bring them. “Beautiful dresses,” said one. “Diamonds and pearls,” said the other. “And you,
Ashputtle. What would you like?” “Father,” she said, “break off the first branch that brushes
against your hat on your way home, and bring it to me.” So he bought beautiful dresses,
diamonds and pearls for his two stepdaughters, and on the way home, as he was riding through a
copse, a hazel branch brushed against him and knocked off his hat. So he broke off the branch
and took it home with him. When he got home, he gave the stepdaughters what they had asked
for, and gave Ashputtle the branch. After thanking him, she went to her mother’s grave and
planted the hazel sprig over it and cried so hard that her tears fell on the sprig and watered it. It
grew and became a beautiful tree. Three times a day Ashputtle went and sat under it and wept
and prayed. Each time a little white bird came and perched on the tree, and when Ashputtle made
a wish the little bird threw down what she had wished for.
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Now it so happened that the king arranged for a celebration. It was to go on for three days and all
the beautiful girls in the kingdom were invited, in order that his son might choose a bride. When
the two stepsisters heard they had been asked, they were delighted. They called Ashputtle and
said: “Comb our hair, brush our shoes, and fasten our buckles. We’re going to the wedding at the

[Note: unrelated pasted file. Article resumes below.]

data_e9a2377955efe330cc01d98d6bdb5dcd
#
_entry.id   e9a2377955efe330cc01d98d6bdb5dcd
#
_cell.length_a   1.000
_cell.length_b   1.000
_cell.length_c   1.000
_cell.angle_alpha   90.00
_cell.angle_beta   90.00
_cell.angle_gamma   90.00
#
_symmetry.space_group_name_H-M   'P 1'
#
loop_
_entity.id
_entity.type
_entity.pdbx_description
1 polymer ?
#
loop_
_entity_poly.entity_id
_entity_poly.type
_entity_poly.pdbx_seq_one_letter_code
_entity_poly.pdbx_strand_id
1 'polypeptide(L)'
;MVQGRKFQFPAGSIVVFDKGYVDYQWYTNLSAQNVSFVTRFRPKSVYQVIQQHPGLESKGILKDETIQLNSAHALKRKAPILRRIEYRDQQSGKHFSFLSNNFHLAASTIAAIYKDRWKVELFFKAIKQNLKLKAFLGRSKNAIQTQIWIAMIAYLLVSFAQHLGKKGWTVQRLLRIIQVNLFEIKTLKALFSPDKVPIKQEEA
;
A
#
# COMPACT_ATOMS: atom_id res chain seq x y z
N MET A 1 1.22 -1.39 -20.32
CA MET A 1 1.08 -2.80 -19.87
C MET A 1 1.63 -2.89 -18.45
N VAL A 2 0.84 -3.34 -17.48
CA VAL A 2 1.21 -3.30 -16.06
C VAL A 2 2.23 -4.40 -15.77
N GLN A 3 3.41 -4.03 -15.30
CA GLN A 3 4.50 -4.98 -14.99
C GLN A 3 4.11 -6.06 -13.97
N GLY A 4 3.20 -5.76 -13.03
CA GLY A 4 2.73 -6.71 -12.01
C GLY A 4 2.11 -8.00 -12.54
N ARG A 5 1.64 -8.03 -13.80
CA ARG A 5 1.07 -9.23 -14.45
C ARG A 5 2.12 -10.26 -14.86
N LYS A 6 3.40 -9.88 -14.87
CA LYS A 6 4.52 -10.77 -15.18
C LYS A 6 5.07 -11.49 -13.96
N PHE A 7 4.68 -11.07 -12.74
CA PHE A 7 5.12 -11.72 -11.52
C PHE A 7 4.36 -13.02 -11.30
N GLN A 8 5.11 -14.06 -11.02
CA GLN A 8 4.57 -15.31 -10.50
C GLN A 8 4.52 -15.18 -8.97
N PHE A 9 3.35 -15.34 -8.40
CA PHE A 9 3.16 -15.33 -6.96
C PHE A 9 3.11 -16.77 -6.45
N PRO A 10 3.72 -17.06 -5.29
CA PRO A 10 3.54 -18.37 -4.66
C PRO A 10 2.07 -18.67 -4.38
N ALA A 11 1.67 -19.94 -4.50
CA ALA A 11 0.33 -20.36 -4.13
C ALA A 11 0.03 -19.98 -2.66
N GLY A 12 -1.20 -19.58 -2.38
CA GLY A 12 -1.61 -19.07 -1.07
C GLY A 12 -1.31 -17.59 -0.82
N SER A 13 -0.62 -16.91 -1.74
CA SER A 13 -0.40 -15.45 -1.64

king’s palace.” Ashputtle obeyed, but she wept, for she too would have liked to go dancing, and
she begged her stepmother to let her go. “You little sloven!” said the stepmother. “How can you
go to a wedding when you’re all dusty and dirty? How can you go dancing when you have
neither dress nor shoes?” But when Ashputtle begged and begged, the stepmother finally said:
“Here, I’ve dumped a bowlful of lentils in the ashes. If you can pick them out in two hours, you
may go.” The girl went out the back door to the garden and cried out: “O tame little doves, O
turtledoves, and all the birds under heaven, come and help me put
the good ones in the pot,
the bad ones in your crop. ”
Two little white doves came flying through the kitchen window, and then came the turtledoves,
and finally all the birds under heaven came flapping and fluttering and settled down by the ashes.
The doves nodded their little heads and started in, peck peck peck peck, and all the others started